20 Jul 2017


With high expectations of immediate results in fields such as football, it’s critical that leaders surround themselves with people who can support and challenge them in equal measure.

Words: Jeremy Snape, Sporting Edge

When you’re faced with a challenge, problem or personal issue, little compares to having the ear of a guide or a mentor, someone who knows the terrain or from whose experience lessons can be learned.

Finding a mentor is a sign of ambition not weakness and those who are brave enough to make the first step will find their journey speeding up straight away.


Mentoring is not like teaching, which is a one-way flow of facts, and it isn’t like coaching, which uses questions to encourage the recipient to find their own answers. Mentoring is about the flow of expertise down the gradient of experience.

This means picking the right person is key. Start by considering the most important areas of your development and who is world class in those fields. Shorten your target list to the people who you could realistically approach and connect with, because like any relationship the chemistry between you and your mentor has to be right. While it would be easy to pick someone you already know and are friendly with, this needs to go beyond personality. You will need to find someone who you respect and who can challenge you in your target areas of development.

Depending on your needs, the mentoring relationship could range from a casual coffee once in a while through to a structured face-to-face meeting each month. Given that this could be an extra commitment for your mentor, consider the best way to approach it.


Each relationship will differ, so it’s important at the beginning to set out the parameters of how you want to work together, as its harder to revisit this further down the line. It’s likely that both of you will have busy schedules, so being realistic about what you can commit to and then honouring that will be important in building trust.

Confidentiality is also crucial as you will need to share your ideas and vulnerabilities as the sessions progress and to get maximum benefit this needs to be done in a safe environment.

Each session should have specific learning outcomes and they should be agreed and refined before each session by both sides. This ensures that you are not trying to boil the ocean and also starts to get you both thinking through your most valuable contributions ahead of the session. Summary notes are good practice and can be helpful in wrapping up a session, and providing clear take-home points and evidence that messages have landed.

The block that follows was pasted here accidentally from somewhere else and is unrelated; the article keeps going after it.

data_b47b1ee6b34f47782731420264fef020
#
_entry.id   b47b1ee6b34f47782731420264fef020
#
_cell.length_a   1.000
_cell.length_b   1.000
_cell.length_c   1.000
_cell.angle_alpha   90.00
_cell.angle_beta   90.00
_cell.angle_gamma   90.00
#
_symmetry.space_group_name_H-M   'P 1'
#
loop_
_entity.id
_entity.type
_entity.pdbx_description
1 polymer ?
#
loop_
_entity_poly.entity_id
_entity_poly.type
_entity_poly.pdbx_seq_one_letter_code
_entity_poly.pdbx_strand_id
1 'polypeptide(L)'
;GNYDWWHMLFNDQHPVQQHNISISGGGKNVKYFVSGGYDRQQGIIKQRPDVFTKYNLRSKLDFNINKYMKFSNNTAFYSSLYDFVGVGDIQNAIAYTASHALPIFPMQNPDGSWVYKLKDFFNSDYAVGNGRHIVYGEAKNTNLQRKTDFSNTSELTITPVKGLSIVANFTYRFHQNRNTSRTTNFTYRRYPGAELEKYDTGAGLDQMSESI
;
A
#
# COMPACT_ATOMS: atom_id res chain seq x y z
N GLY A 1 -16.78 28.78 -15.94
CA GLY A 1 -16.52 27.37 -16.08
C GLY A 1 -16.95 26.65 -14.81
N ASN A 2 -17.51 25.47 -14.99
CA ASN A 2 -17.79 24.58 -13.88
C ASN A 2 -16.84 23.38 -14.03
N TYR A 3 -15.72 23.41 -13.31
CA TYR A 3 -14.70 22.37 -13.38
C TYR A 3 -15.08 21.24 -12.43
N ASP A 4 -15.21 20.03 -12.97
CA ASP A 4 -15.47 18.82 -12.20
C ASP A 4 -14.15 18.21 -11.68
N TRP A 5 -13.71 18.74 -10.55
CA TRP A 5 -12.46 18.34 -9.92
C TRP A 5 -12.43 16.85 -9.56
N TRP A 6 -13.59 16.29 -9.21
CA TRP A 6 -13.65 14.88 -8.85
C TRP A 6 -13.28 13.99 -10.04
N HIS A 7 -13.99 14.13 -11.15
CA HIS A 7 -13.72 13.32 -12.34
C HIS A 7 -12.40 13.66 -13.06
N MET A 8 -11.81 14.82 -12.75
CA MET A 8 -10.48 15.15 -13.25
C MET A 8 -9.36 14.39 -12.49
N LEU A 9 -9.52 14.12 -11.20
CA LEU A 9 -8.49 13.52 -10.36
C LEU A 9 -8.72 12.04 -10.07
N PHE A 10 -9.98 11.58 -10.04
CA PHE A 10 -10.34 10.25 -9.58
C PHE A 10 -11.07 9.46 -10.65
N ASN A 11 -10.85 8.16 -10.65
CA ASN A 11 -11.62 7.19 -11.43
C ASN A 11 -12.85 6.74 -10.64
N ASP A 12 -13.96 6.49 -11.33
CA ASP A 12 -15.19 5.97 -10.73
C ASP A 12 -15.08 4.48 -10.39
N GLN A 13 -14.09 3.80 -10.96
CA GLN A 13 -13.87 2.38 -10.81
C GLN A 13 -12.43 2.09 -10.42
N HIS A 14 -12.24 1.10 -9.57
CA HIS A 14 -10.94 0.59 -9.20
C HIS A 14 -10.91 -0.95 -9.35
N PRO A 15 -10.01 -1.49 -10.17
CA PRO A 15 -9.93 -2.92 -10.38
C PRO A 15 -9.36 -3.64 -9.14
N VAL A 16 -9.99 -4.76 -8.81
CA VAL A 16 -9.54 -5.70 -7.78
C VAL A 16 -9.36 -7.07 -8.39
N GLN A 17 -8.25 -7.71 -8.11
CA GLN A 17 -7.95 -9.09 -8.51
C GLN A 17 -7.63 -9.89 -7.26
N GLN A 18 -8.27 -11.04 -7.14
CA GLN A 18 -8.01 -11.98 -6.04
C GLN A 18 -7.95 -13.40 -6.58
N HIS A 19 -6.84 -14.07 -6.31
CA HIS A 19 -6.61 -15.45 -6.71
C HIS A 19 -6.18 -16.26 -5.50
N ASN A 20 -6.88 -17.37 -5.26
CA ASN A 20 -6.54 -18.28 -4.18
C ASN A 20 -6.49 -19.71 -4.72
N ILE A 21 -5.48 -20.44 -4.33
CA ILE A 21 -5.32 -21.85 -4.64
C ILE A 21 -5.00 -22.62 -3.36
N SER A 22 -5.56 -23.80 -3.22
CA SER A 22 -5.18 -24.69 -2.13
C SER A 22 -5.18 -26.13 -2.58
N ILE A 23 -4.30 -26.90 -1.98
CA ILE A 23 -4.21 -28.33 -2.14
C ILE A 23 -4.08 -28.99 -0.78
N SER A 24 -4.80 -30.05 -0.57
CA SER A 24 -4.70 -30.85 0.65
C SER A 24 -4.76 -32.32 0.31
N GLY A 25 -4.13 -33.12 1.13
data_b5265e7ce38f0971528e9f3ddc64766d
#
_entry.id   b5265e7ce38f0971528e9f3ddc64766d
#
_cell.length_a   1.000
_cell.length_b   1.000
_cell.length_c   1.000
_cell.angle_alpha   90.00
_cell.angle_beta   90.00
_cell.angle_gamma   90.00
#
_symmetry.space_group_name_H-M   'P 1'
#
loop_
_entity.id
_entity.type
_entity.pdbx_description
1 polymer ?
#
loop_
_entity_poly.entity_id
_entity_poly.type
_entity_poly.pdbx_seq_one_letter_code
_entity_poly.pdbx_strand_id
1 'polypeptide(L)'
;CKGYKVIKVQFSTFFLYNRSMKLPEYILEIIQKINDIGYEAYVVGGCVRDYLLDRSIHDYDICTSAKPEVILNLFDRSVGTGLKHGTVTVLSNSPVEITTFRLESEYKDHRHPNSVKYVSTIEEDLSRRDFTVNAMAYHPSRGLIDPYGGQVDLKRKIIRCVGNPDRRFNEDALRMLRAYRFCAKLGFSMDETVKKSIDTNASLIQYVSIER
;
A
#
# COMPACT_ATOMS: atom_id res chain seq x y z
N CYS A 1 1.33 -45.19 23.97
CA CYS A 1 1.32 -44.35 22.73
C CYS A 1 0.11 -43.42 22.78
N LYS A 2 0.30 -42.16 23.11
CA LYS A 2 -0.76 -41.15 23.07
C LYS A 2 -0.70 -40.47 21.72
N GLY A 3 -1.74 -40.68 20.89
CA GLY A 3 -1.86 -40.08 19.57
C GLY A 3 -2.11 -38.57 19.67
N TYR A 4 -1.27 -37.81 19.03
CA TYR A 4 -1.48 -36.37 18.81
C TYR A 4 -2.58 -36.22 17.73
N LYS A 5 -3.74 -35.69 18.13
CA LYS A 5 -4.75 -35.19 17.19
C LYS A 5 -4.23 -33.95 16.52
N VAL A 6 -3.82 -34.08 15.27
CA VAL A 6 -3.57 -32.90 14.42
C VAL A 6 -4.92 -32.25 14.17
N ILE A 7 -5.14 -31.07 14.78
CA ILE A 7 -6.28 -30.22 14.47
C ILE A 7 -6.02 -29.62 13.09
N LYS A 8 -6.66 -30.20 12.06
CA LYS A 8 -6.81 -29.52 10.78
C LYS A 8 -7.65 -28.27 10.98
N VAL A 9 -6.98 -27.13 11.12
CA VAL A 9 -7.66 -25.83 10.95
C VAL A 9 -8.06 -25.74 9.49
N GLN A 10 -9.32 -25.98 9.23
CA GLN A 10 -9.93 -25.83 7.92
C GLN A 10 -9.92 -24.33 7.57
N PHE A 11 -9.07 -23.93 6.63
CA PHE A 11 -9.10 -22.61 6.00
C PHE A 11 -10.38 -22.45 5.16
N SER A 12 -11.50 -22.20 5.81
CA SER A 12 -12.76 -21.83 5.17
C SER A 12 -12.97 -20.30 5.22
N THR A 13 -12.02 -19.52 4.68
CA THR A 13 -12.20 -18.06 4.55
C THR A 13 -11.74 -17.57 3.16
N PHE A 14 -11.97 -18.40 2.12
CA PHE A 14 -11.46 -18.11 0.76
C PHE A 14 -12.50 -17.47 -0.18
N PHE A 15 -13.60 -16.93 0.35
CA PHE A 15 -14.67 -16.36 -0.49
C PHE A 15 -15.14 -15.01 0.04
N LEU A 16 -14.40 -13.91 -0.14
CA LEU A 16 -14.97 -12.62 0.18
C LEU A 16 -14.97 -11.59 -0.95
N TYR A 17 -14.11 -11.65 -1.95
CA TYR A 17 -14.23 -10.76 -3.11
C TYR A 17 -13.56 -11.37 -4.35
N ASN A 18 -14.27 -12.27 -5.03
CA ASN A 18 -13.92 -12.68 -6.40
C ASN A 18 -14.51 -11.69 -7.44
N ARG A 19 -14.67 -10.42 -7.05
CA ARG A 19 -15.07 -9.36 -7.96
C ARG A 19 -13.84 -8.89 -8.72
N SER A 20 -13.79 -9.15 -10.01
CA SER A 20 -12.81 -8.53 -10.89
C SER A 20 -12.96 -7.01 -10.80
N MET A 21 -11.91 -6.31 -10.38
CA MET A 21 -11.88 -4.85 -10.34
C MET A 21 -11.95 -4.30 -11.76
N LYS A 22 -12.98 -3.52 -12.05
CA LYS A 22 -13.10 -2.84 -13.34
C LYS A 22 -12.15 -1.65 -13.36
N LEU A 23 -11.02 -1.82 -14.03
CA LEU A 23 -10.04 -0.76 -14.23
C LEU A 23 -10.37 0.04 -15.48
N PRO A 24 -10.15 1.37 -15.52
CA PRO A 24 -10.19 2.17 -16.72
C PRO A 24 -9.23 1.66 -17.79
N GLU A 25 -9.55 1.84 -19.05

Most mentors enter the relationship because they want to, not because they need to, which is a good indication that the benefits flow both ways. Mentoring is not an opportunity to show off about what you achieved ‘back in the day’ or to be the font of all knowledge, it’s to help convert someone else’s ambition into improved results.

This mindset comes from mentors remaining inquisitive and enjoying the challenge of solving problems. Their egos don’t force them to speak down to you or crave attention, they simply empathise with what you are experiencing and care enough to help you through it.

The first sign that someone might be a great mentor is their ability to ask great questions - short, simple and targeted. It feels like they should be saying more but they shouldn’t, they’ve got to the heart of the matter. They will also be a brilliant listener, which means that they can probe with questions to find out the detail and as you offload 15 minutes full of tangled problems, they simply nod, empathise where appropriate and encourage you to talk.

The defining point of a mentor is their ability to cut through the complexity and simplify the challenge. After hearing your monologue, they can distil your ramblings into two or three key points that encapsulate the entire situation. When things are presented so clearly it can feel very clinical, but it shows they were not only listening to every word you said but also translating it with a structure and clarity that you couldn’t have reached on your own.

The next stage is to take each of these challenges and explore the potential options and choices to move them forward. Expect them to flex their muscles here as your current thinking got you into this mess so you will need to be challenged to think differently. This is not a time for excuses, it’s time to move forward positively into solution mode.

Finally, your mentor won’t be happy leaving with a nice chat; they joined this relationship to see you move on, so they will reconnect you with your strengths and provide positive feedback for you to make those concrete commitments with dates, times and outcomes.